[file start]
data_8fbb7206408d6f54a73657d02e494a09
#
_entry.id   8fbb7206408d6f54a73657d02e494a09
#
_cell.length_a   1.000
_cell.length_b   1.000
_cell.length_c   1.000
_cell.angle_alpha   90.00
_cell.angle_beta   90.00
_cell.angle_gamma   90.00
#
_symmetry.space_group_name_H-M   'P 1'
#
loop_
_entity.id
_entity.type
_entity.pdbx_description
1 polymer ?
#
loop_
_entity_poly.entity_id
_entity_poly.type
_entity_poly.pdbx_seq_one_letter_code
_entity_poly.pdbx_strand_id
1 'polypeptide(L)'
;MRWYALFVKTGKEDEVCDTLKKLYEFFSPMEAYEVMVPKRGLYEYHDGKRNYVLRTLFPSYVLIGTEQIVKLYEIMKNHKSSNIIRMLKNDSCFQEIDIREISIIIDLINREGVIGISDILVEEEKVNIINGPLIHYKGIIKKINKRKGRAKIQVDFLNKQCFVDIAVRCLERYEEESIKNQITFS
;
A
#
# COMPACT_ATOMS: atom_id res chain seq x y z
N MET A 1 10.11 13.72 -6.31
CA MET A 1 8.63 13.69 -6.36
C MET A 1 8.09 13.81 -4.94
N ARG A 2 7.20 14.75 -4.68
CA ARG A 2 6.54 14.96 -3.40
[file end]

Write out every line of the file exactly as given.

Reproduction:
data_8fbb7206408d6f54a73657d02e494a09
#
_entry.id   8fbb7206408d6f54a73657d02e494a09
#
_cell.length_a   1.000
_cell.length_b   1.000
_cell.length_c   1.000
_cell.angle_alpha   90.00
_cell.angle_beta   90.00
_cell.angle_gamma   90.00
#
_symmetry.space_group_name_H-M   'P 1'
#
loop_
_entity.id
_entity.type
_entity.pdbx_description
1 polymer ?
#
loop_
_entity_poly.entity_id
_entity_poly.type
_entity_poly.pdbx_seq_one_letter_code
_entity_poly.pdbx_strand_id
1 'polypeptide(L)'
;MRWYALFVKTGKEDEVCDTLKKLYEFFSPMEAYEVMVPKRGLYEYHDGKRNYVLRTLFPSYVLIGTEQIVKLYEIMKNHKSSNIIRMLKNDSCFQEIDIREISIIIDLINREGVIGISDILVEEEKVNIINGPLIHYKGIIKKINKRKGRAKIQVDFLNKQCFVDIAVRCLERYEEESIKNQITFS
;
A
#
# COMPACT_ATOMS: atom_id res chain seq x y z
N MET A 1 10.11 13.72 -6.31
CA MET A 1 8.63 13.69 -6.36
C MET A 1 8.09 13.81 -4.94
N ARG A 2 7.20 14.75 -4.68
CA ARG A 2 6.54 14.96 -3.40